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Project ‘79 celebrates its 40th year

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Project ‘79 celebrates its 40th year

Artwork in the Project ‘79 room

Artwork in the Project ‘79 room

Photo by Audrey Pucciarelli

Artwork in the Project ‘79 room

Photo by Audrey Pucciarelli

Photo by Audrey Pucciarelli

Artwork in the Project ‘79 room

Julie Dannevig and Lauren Greenspan

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Celebrating its 40th anniversary this year, Project ‘79 has grown to become a beloved community within WHS. Yet, the foundation of the program is still unknown to many.

The name originates from its inaugural year, 1979, when the program was developed with the goal of helping academically average to above-average students who were struggling in the traditional school setting.

Project ‘79 students receive the same education as WHS students. “We offer core content classes that are delivered differently than in the non-Project setting, so we follow the same curriculum, but we approach the curriculum differently,” said Project ‘79 Coordinator and Teacher Jackie Spring. Project ‘79 differs from traditional schooling with smaller class sizes and close student-teacher relationships throughout high school.

Project ‘79 is one of the longest standing high school level alternative education programs in the country, and with its passionate staff has helped hundreds of children throughout its four decades in WHS. Mr. Alan Lantis, one of Project 79’s founders and original teachers explained how the program could have easily been shut down in its beginning years if it were not for the dedicated students and teachers who worked hard to prove its effectiveness.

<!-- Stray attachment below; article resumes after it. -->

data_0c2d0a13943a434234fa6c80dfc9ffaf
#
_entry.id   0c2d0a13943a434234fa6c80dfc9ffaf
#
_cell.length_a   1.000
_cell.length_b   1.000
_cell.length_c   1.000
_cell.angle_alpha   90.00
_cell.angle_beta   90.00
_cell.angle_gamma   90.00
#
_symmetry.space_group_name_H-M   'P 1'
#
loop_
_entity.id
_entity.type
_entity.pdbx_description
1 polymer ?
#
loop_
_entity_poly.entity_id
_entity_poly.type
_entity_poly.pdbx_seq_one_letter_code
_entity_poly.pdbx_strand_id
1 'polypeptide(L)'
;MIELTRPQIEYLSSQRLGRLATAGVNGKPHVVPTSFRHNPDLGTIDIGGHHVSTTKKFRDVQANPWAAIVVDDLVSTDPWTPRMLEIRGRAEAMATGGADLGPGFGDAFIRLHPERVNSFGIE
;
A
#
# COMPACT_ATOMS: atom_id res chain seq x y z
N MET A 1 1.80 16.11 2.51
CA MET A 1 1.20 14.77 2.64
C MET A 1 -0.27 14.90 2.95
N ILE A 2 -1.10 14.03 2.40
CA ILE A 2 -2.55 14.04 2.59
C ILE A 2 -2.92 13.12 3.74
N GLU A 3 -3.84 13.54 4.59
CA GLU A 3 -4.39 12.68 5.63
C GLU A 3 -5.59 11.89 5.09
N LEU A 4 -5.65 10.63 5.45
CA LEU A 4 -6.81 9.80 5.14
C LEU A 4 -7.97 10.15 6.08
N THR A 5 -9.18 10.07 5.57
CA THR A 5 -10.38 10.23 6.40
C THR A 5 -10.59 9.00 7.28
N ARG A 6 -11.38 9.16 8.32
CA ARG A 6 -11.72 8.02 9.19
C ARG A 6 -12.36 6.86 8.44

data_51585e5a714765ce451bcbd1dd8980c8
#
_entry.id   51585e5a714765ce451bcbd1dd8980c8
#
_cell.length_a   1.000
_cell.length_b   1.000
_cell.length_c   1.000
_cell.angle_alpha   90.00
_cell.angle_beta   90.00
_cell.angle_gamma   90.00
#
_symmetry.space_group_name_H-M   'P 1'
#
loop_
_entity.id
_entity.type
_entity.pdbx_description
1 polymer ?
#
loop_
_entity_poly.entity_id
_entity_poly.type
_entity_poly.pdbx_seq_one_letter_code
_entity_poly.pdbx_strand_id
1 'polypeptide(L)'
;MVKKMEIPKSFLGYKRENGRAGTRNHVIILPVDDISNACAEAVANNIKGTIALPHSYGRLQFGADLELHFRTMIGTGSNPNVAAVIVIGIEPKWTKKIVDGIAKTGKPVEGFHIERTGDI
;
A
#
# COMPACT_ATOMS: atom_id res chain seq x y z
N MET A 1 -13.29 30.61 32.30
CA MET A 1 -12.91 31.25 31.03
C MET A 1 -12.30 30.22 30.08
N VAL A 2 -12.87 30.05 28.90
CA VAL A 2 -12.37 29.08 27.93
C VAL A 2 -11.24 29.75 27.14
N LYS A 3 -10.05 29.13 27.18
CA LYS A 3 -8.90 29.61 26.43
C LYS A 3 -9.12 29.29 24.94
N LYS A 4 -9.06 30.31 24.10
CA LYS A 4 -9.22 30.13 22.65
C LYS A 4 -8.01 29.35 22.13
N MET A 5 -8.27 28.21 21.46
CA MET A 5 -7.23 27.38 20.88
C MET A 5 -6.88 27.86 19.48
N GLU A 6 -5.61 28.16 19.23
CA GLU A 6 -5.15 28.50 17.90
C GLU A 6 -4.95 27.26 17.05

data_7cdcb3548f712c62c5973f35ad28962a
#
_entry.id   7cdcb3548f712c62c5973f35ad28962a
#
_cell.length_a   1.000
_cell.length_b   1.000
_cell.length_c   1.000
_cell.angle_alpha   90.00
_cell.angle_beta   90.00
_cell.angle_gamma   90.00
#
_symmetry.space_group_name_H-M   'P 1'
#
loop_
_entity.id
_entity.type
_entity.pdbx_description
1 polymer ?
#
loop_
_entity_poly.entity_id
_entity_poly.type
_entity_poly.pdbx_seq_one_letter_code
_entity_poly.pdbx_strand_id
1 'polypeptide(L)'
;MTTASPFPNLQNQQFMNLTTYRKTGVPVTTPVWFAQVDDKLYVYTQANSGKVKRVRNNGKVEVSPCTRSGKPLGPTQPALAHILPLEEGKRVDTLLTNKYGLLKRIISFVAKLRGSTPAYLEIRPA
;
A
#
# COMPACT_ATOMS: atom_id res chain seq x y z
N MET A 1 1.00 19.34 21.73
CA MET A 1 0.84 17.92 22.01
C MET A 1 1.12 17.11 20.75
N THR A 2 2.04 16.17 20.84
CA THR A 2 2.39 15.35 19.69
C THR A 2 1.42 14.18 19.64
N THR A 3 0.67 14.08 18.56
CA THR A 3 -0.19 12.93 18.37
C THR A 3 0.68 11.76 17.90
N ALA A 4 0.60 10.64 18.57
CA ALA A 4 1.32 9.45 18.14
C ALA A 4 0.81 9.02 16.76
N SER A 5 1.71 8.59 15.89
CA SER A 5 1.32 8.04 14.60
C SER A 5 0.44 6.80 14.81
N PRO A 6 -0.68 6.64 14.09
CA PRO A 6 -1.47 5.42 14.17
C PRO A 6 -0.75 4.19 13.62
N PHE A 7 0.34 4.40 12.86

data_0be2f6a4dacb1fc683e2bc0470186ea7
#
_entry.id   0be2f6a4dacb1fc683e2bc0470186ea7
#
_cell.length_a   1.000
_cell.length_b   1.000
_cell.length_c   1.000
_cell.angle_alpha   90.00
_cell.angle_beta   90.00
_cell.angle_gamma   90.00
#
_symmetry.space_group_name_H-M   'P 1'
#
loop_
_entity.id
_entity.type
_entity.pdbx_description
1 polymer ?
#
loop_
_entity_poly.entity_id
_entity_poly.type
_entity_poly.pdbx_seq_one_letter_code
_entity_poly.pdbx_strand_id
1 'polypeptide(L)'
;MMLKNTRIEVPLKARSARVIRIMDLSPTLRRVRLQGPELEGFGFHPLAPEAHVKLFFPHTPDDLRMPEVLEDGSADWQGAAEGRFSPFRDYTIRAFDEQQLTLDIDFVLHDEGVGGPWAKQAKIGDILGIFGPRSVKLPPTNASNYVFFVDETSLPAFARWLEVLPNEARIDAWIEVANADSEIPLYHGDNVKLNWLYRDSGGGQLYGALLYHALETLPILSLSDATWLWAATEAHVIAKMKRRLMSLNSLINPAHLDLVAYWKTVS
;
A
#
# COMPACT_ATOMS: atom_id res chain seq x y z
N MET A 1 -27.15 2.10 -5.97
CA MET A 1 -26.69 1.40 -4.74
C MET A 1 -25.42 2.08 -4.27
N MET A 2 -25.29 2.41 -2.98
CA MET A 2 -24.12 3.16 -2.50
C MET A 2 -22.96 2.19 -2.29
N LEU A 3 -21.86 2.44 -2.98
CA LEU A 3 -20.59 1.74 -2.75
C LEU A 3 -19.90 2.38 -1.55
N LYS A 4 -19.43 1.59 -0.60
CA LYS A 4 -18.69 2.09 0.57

“We put a lot of time and effort into it in the beginning, it was a rough go the first couple of years,” said Lantis. “We were fighting against a lot of forces back then, people who thought, ‘what are they doing?’”

Project ‘79 students are surrounded by the same group of students for a majority of their high school careers, so they can develop strong bonds and form close relationships within the program. Lantis said, “[We wanted to] develop an identity for the program, develop a sense that the staff and the students were in it together and develop a place where those kids felt at home, felt challenged, did not feel left out or singled out or afraid to be who they were, and again I think it has succeeded because it has maintained that.”

What’s also special about the success of Project ‘79 is that not much has changed about the program since 1979—its current core values are consistent with those from the beginning. According to Spring these values include “[looking] at kids as humans first and students last. [Finding] what it is that makes you motivated, what it is that you are interested in, what it is that you can bring to a classroom and where the areas are that we can really push you to grow.”

Most WHS students enter Project ‘79 their freshman year, but are welcome to join and leave the program during any grade. Counselors, parents and teachers can recommend a student for Project ‘79, but Spring emphasized that the program wants students who are willing to join and want to succeed.

“The most important part of the referral process is that no one who comes into Project comes in kicking and screaming, that’s not our thing,” Spring said. “Teachers and students choose to come and I like to say they choose to stay.”

By the end of a student’s four years in Project, the program grows to become more than just a classroom—it becomes a supportive community. Project ‘79 sophomore Alex Lloyd said, “By the end of Project ‘79 you ultimately know these people better than if you had happened to meet them in one of your classes for just one period.”

Everyone we interviewed shared a similar sentiment about Project ‘79: That it is a place to help students grow and learn as a team without the fear of  judgement from others in the outside world.

“This room is not like any other room in the building on purpose because this is us and it’s what we care about,” Spring said.

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